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Super Boom: Why the Dow Jones Will Hit 38,820 and How You Can Profit From It Hardcover – April 5, 2011

ISBN-13: 978-1118024706 ISBN-10: 1118024702 Edition: 1st

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Product Details

  • Hardcover: 183 pages
  • Publisher: Wiley; 1 edition (April 5, 2011)
  • Language: English
  • ISBN-10: 1118024702
  • ISBN-13: 978-1118024706
  • Product Dimensions: 6.3 x 0.9 x 9.3 inches
  • Shipping Weight: 13.6 ounces (View shipping rates and policies)
  • Average Customer Review: 3.6 out of 5 stars  See all reviews (12 customer reviews)
  • Amazon Best Sellers Rank: #1,146,146 in Books (See Top 100 in Books)

Editorial Reviews

From the Inside Flap

In 1976, Yale Hirsch predicted a fifteen-year super boom—a move in the stock market of 500% or more. His forecast proved accurate as the market rose and continued upward, eventually posting growth over 1,000% just before the tech crash in 2000.

History has a way of repeating itself, especially in the financial markets. The American economy, and subsequently the world economy, has always existed in a cycle of boom and bust: gold, grain, oil, technology, and most recently, real estate, have all bubbled and popped. The key to investing profitably is spotting macroeconomic historical trends and positioning to reap the benefits.

In Super Boom, Jeffrey Hirsch, President of the Hirsch Organization and Editor in Chief of the Stock Trader's Almanac, unveils the next market expansion. Building on his father's research from 1976, Hirsch has discovered that meteoric rises in stock indices are due to specific catalysts predominantly outside of the financial markets. Step-by-step, Hirsch puts together the pieces of this puzzle by revealing the central drivers of a super boom, namely:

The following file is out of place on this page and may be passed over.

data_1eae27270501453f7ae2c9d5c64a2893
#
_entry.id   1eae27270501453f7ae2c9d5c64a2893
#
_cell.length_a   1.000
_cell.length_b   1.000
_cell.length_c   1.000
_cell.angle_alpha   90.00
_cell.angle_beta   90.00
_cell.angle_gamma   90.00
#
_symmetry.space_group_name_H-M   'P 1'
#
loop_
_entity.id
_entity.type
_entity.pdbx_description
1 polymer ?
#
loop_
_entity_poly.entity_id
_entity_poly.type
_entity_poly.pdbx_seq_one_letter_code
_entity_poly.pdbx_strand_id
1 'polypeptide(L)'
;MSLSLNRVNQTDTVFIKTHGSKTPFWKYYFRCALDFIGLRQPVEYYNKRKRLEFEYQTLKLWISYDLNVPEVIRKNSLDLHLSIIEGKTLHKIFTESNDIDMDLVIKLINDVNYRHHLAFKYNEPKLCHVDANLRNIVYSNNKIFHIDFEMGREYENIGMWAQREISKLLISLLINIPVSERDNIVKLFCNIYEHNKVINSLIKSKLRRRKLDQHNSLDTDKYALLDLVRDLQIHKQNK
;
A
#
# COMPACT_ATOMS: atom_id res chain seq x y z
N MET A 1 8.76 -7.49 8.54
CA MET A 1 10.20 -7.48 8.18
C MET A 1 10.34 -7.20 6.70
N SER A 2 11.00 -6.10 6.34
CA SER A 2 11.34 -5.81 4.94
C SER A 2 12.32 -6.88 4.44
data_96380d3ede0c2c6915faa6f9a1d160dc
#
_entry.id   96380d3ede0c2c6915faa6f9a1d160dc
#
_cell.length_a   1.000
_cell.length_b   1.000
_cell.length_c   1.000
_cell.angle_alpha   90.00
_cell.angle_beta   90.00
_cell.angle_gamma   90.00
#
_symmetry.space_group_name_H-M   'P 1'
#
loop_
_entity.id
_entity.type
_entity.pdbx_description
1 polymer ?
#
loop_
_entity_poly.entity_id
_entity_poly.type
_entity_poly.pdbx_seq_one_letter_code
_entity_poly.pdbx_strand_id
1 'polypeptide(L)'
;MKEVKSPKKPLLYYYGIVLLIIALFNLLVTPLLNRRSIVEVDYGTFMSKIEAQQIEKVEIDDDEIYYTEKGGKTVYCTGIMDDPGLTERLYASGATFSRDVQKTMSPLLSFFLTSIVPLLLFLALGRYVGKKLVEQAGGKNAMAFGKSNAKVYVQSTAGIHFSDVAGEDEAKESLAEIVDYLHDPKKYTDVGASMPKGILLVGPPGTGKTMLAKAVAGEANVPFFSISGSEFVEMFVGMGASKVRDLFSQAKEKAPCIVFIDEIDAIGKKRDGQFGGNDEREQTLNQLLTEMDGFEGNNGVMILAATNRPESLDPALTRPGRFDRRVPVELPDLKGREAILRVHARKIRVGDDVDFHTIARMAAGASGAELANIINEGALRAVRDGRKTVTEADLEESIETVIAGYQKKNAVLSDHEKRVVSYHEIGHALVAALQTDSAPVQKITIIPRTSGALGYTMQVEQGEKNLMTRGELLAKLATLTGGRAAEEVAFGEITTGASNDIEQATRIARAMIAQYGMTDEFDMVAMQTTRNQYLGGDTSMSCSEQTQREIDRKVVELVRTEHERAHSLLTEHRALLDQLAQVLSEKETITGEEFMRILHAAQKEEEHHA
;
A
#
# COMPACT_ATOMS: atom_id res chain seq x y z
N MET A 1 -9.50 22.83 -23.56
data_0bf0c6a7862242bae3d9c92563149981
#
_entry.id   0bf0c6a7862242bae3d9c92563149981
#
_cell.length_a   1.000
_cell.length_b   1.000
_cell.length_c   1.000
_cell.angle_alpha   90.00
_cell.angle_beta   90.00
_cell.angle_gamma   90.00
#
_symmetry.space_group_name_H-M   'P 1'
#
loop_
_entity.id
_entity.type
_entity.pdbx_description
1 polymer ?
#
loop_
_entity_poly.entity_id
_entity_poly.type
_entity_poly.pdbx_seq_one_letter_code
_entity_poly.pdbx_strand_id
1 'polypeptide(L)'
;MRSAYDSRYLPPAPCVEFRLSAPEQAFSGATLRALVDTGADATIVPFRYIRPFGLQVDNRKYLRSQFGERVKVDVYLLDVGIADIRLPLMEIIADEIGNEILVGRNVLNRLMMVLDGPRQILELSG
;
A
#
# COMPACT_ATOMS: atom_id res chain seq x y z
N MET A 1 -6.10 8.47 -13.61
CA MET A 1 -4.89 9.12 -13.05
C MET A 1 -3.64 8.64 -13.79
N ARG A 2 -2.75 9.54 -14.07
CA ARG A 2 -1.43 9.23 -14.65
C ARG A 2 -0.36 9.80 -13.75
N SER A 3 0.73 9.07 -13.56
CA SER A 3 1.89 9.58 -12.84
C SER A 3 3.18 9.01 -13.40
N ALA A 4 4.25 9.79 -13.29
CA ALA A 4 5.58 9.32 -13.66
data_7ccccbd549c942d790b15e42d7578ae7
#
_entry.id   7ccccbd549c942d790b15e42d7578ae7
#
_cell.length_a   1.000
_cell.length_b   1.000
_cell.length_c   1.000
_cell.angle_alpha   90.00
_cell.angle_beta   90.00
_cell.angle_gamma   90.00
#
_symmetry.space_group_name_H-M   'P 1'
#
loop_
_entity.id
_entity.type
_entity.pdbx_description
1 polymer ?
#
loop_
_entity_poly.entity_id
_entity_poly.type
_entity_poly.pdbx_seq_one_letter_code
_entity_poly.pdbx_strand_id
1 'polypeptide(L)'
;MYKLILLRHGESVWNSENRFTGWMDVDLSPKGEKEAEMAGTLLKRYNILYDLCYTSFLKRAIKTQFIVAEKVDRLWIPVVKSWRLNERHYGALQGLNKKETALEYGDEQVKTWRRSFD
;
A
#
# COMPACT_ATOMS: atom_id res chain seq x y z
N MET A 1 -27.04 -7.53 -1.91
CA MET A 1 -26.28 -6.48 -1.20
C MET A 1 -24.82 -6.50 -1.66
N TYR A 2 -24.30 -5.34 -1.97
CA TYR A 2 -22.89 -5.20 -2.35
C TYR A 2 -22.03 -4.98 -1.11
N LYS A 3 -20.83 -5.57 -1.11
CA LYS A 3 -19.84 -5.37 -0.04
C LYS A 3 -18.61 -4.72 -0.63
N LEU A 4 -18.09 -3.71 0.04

• Inflation—while it may be at bay for the time being, the massive injection of money by the government, in response to the global financial crisis and the Great Recession, as well as wartime spending, will eventually create an inflationary environment

  • Peace between major wars—despite continuing violence in Iraq and Afghanistan, U.S. troop withdrawals remain on schedule, and military presence in these countries will be winding down over the next several years

  • New enabling technologies—while no one can say for sure where the next cultural paradigm-shifting technologies will come from, energy technology and/or biotechnology could lead the way

As markets and economies struggle over the next several years, remember to keep your eye on the future and get ready for the coming super boom and the next 500% move in the market. With this book as your guide, you'll benefit from the insights that only Jeffrey Hirsch can provide and be in the best position possible to prosper from the profitable opportunities that lie ahead.

From the Back Cover

SUPER BOOM

"Jeff Hirsch delivers a 500% effort in Super Boom. Unless you're closed minded or comatose, there is a lot, lot more here than any investment reader can normally hope for. The visuals and data alone are worth many times the price."
KEN FISHER, founder and CEO, Fisher Investments, Forbes "Portfolio Strategy" columnist, five-time New York Times bestselling author

"Super Boom reminds the reader of the power of compounding. DJIA 38,820 by 2025 might sound like an outrageous level, but the implied sub-9% compound annual growth rate (following a decade of decline) makes the target appear more attainable. Within these pages, Jeff demonstrates that he has learned a lot from his father and has inherited the reputation as a renowned and respected market historian."
SAM STOVALL, Chief Investment Strategist, Standard & Poor's Equity Research

"As a kid I taught Jeff how to catch big rainbow trout in Montana. In Super Boom, he's returned the favor by showing us how to catch a monster stock market move. A must-read book."